Welcome to Highhelm, the undisputed center of dwarven culture. If you want more dwarves and dwarven culture, this is a must have.
Built at the end of the Quest for Sky, Highhelm isn’t the first of the Sky Citadels, but it is the most important.
There seems to be a little bit of everything in this book: the layout of Highhelm itself, notable characters, culture, new options, and more.
The book starts off by giving us an in-depth history of the founding of Highhelm and its struggles. Along the sidebars, you will find a concise timeline, while the rest of the chapter gives a more in-depth look at each era. This would be great if you wanted to set a campaign during the Quest for Sky or if your character wanted a backstory of their ancestors doing great deeds in the past.
The in-depth analysis extends into learning more about the government, laws, trade, industry, culture, customs, and the clans. While the usual dwarven industries are included (mining, smithing, stonemasonry, and brewing), there are a few new things specific to Highhelm: breatherwalls and grindlegrubs. Grindlegrubs are used in a variety of products such as candles, soaps, recycling nutrients, and, of course, grindlegrub steaks.
Highhelm itself is broken up into three major sections: King’s Crown, King’s Heart, and Stonebreach. King’s Crown is the highest layer and houses the largest population. King’s Heart is where almost all the commerce is done. Stonebreach is the crossroads between the surface and the rest of Highhelm. There is a fourth level connected to Highhelm: the Depths. Each section in the book is accompanied by a map with notable locations on it, a few notable people, current events, and options for players. These options include new backgrounds, recipes, spells and items.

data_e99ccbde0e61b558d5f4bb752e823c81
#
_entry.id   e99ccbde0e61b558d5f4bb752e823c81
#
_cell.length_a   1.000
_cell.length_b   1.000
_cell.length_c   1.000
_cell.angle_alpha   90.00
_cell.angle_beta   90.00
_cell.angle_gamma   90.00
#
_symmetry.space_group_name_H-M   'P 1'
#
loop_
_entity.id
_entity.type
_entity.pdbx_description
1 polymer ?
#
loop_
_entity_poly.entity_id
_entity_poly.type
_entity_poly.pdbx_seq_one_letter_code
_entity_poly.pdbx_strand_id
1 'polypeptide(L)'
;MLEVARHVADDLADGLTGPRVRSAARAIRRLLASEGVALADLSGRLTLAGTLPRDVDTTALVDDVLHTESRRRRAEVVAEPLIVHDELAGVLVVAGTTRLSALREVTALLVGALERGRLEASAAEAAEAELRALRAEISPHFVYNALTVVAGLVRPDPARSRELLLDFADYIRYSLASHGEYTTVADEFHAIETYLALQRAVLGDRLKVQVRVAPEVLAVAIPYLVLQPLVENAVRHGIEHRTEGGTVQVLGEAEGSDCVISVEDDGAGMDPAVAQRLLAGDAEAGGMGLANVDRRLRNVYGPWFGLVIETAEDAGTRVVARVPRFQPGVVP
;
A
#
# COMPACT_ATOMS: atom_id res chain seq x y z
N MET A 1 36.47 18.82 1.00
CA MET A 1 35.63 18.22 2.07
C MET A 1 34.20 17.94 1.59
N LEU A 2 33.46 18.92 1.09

Outside of Highhelm itself, this book also adds a lot of Dwarven options like new ancestry feats, the Forge-Blessed Dwarf heritage, animal companions, the Stalwart Defender archetype, gear, relics, and legendary items. There’s also a section on Dwarven Gods and a Bestiary.
As with all Paizo books, this one is gorgeously laid out. The artwork, as always, is top tier. If you play a dwarf or want to run a dwarven campaign, you would be remiss to skip this book.
If you’re a lore nerd (guilty), this is a great book to get a better handle on dwarven history and culture.
Even if you aren’t playing dwarves, there is enough in here to fuel a whole campaign even without delving into the Depths. From Thera Heartslip’s dwindling supply of stolen goods to the production of Torag’s Shield, there are plenty of whispers and rumors to get the party started.